Because of an exemption, Tesla Motors Inc.’s $109,000 electric roadster is allowed to be fitted with airbags that fail to comply with U.S. safety standards.
However, this may soon change as the National Highway Traffic Safety Administration said in a Federal Register notice that it may stop giving waivers to an 11-year-old law that cars sold in the U.S. should have these advanced air bags. Sensors in these air bags consider the occupants’ heights and weights and adjust the force accordingly.
In the last five years, exemptions were given to Tesla, Lamborghini and other limited-production automakers based on financial-hardship reasons.
Jeffrey Runge, formerly an NHTSA administrator who is president of Biologue Inc., a consultant on transportation safety, said that buyers should be informed that these air bags do not meet U.S. safety requirements.
So far, 1,700 Roadsters have been sold around the globe. Khobi Brooklyn, a Tesla spokeswoman, said that the company is working to get another waiver for the Roadster, whose production will end this year.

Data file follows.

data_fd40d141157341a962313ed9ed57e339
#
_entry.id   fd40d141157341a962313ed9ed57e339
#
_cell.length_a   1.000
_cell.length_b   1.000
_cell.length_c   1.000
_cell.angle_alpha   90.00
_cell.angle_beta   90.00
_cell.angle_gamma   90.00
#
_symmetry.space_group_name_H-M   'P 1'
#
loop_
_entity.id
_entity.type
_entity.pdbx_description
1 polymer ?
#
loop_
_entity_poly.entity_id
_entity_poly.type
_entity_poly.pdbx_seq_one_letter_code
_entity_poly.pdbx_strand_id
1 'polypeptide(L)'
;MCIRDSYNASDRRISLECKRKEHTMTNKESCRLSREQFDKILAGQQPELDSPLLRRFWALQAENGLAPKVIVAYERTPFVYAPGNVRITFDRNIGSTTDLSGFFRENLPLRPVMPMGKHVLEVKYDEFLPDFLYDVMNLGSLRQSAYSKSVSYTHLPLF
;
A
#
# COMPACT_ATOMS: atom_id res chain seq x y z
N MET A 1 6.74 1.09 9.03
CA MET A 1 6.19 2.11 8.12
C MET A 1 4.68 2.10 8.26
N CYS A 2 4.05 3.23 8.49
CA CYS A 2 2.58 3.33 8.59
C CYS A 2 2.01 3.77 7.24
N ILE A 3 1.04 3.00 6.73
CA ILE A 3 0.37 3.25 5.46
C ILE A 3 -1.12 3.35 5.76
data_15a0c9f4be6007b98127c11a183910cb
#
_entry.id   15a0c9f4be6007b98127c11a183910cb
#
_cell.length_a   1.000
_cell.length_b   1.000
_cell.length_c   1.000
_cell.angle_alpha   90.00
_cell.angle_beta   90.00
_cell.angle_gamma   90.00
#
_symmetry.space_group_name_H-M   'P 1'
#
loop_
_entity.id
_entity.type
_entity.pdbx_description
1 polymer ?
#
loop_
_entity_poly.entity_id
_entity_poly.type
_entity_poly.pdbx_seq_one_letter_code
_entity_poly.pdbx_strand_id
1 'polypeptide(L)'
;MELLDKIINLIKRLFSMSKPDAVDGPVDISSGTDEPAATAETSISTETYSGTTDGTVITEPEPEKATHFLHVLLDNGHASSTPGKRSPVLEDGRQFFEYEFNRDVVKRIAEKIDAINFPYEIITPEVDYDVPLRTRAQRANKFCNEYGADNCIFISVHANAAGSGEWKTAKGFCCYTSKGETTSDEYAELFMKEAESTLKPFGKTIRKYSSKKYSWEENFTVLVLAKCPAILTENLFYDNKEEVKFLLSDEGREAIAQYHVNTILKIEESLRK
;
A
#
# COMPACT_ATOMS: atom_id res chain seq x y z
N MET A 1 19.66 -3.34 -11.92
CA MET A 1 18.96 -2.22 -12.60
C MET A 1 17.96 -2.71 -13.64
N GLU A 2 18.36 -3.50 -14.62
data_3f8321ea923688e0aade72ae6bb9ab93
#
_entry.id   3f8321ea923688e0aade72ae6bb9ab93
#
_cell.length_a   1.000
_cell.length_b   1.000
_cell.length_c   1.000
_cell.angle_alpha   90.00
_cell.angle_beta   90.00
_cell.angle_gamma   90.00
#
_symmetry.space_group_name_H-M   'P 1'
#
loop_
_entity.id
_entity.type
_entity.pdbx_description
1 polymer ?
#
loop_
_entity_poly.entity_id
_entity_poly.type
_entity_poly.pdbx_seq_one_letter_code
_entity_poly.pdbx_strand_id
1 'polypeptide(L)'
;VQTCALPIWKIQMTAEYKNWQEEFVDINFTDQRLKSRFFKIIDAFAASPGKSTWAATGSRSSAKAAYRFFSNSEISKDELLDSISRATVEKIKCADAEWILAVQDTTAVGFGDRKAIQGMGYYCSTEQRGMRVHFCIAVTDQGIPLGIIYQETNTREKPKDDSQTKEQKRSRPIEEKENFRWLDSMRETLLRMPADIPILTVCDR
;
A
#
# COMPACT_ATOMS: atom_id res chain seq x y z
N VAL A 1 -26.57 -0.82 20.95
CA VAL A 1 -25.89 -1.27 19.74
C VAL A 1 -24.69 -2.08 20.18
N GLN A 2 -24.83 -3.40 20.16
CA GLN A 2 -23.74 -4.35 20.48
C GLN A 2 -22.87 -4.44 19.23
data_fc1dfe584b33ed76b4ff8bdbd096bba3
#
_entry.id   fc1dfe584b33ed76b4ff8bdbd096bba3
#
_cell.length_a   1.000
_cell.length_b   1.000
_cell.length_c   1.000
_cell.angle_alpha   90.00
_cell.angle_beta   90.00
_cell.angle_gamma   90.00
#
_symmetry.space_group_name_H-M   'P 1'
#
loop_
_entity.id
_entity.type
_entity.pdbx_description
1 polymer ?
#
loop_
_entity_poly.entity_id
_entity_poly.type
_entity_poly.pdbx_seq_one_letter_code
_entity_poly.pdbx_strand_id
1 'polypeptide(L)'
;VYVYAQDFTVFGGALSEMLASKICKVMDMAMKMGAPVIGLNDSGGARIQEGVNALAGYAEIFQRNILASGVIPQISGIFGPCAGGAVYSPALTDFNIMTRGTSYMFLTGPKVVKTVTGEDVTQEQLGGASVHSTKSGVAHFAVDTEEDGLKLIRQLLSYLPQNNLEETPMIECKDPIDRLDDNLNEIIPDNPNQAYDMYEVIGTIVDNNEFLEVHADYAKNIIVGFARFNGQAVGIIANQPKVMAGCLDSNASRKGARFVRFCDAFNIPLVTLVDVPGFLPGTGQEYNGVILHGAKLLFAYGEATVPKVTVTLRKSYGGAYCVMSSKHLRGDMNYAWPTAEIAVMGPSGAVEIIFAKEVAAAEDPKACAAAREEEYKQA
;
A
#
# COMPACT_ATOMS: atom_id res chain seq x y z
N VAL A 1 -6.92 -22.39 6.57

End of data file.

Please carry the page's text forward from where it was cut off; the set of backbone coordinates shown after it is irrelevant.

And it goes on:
She said that by the middle of 2012, Tesla intends to already begin sales of its Model S sedans, which meet the air-bag rules.
Edmunds.com said that Group Lotus Plc, the British sports-car maker, said that it will end production for North America of its Elise and Exige models partly because of the air bag rule. Waivers have also been given to companies like Ferrari SpA, controlled by Fiat SpA, and Wheego Electric Cars Inc., which builds two-seat electric LiFe cars.